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This is Milton Cross bringing you another chapter in the story of Empire County, brought to you by the New York State Health Department and produced by the state radio bureau. Today's story, "The Case of the Careless Cook". Dr. Walter Bell, health commissioner of Empire County, was in bed early for a change, even though it was the night of the annual Chamber of Commerce banquet. He had made his apologies, beg to be excused. And by 9:00, he was fast asleep. Then came midnight. Oh, oh, I know nothing about this assignment at the county hospital. All right, Doctor, sorry to disturb you. What's happened? They just brought the mayor and his wife, the head of the Chamber of
Commerce, told the commissioners, Lord, what is it? Food poisoning and bad. How did happen where the Chamber of Commerce dinner that. Sure. Every case with someone at the banquet. Oh, I'll be right down. I'll see you in about 20 minutes. Oh, I've got to sit down for a moment, talk to them. Of course, Dr. Simons, I want to a friend I don't suppose you can tell yet just what type of food poisoning this is. No, no, not yet. Our sanatoriums and bacteriologists are on the job testing all the food served at the banquet. We'll just have to wait on the results before for sure. But I'd be willing to hazard a guess that it was Staphylococcus outbreak. Signs seem to point to it the fact that the symptoms appeared so early within three hours after the meal was over points in that direction. Yes, that's right. And as you know, Dr. Simons, outbreaks usually come in one of two ways. The food eaten may contain living bacteria, which, after they are taken into the body, grow and produce toxins, poisons.
The other way is by food that contains toxins formed by bacteria even before it's even as I'd rule out, the first possibility here, because the onset of symptoms was so rapid, it seems fairly obvious that whatever caused this outbreak was some food to contain toxins even before it was eaten. And your guess is that it was due to Staphylococcus. I know that's my pick. At any rate, we'll follow through along that line. Does it look as though any of the cases may prove extremely serious? Oh, no, no, I don't think so. Staphylococcus food poisoning, while very unpleasant, is rarely too serious. We're doing what we can to replace lost fluids and salt, and we're providing symptomatic treatment as indicated. Well, you seem to have things under control here. I I'd better get over to the restaurant, see what's going on in that department. That's a good idea. Are you going to. I think I'll try to steal a catnap. Well, you tell me, how can it be my beautiful kitchen, my kitchen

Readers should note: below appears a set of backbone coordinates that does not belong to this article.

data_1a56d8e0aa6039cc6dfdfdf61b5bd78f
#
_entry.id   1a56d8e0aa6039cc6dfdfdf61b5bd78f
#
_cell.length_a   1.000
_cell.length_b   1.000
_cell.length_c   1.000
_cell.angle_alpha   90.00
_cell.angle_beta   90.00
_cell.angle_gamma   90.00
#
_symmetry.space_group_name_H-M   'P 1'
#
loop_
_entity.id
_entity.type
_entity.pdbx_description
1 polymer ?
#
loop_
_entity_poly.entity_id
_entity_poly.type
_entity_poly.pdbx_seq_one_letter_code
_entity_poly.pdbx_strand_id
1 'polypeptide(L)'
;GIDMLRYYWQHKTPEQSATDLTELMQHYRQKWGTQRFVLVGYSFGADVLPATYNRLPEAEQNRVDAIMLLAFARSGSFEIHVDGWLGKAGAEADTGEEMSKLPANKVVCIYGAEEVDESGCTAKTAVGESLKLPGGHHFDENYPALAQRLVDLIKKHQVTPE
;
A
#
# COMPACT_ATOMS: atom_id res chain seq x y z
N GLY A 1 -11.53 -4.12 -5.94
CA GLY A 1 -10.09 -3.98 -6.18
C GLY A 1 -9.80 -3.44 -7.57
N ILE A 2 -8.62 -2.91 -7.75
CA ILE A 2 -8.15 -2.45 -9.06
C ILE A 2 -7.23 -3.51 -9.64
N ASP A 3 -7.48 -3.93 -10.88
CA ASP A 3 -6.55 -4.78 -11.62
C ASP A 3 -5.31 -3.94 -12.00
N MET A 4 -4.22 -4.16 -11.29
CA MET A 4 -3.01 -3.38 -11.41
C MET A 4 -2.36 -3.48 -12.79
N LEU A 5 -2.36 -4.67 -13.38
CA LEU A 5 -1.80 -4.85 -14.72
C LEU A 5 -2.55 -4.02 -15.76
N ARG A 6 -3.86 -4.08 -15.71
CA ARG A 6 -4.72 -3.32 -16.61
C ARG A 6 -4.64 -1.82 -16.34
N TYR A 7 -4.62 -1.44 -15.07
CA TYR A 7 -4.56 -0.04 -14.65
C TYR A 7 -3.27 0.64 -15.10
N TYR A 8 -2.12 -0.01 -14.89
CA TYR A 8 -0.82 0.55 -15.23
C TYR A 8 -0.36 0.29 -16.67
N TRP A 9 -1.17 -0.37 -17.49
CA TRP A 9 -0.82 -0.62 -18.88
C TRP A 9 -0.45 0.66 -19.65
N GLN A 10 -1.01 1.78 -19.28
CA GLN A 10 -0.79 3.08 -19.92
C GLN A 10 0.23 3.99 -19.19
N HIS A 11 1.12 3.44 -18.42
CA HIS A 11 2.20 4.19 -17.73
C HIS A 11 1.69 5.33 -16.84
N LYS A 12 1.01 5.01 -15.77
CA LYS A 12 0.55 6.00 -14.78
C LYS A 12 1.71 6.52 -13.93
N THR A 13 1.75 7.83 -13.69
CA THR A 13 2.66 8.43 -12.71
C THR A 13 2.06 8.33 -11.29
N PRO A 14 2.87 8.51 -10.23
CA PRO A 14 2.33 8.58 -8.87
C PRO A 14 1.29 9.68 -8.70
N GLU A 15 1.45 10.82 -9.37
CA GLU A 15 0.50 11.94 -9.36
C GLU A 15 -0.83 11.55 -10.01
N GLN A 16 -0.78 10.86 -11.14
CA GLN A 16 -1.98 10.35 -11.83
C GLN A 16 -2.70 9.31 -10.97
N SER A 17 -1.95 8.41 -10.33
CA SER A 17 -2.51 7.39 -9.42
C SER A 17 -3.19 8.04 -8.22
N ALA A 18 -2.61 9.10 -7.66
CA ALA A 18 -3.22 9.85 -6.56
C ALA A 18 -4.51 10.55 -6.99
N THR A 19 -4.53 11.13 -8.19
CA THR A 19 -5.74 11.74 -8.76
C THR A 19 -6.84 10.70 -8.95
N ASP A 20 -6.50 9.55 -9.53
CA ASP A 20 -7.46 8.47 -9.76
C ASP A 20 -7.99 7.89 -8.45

so clean one can see his face on my pots that are designed to show that it is impossible? I'm afraid it's not, Joseph. Twenty five of your guests have already been brought into the Catholic hospital. Oh, right. It cannot be. You see for yourself, my kitchen. It is how you say spit in spot, spick and span. But Joseph, food poisoning doesn't necessarily mean that the food was prepared in a dirty kitchen. Now there are many ways food can become contaminated by bad refrigeration. But now I had the little I know, I know. And I'm perfectly aware, Joseph, that your restaurant, sanitation and refrigeration facilities are excellent, but something went wrong. Now, let's find out what now what was the menu tonight? The menu, monsiuer le doctor, believe me, it was fit for the gods. Yeah, I will tell you first, oysters casino. You sure they were fresh? Monsieur le doctor. Believe me, this morning, those oysters were sleeping in the ocean. I had them hipped by airplane special. All right. Next? Petite marmite soup. Yes? Frogs' legs provencal, the specialty of the house. Mmm-hmm. Filet mignon popular with broccoli, potatoes au gratin, mixed green salad, Roquefort
cheese dressing. For dessert, baked Alaska, demitasse. Quite a meal. Could the King eat better. What not. Well, Mr. Bates, the bacteriologist from my office, took samples of everything, didn't he? Everything. Well, we'll know more when we get the results of our questioning of all the guests in our laboratory examinations. Monsieur le doctor, I am disconsolate. My heart breaks. I, I, I. [music] I'm sure Dr. Bill absolutely positive. I've tested everything they sent to Joseph that night up to and including the ketchup and no sign of anything that would produce more than a hiccup. And we've talked with most of the guests, both those who got sick and those who didn't. And so far, we haven't turned up a constant lead. Of course, the laboratory slides confirm a hunch of staphylococci food poisoning, but it just does not add up. No, it certainly doesn't.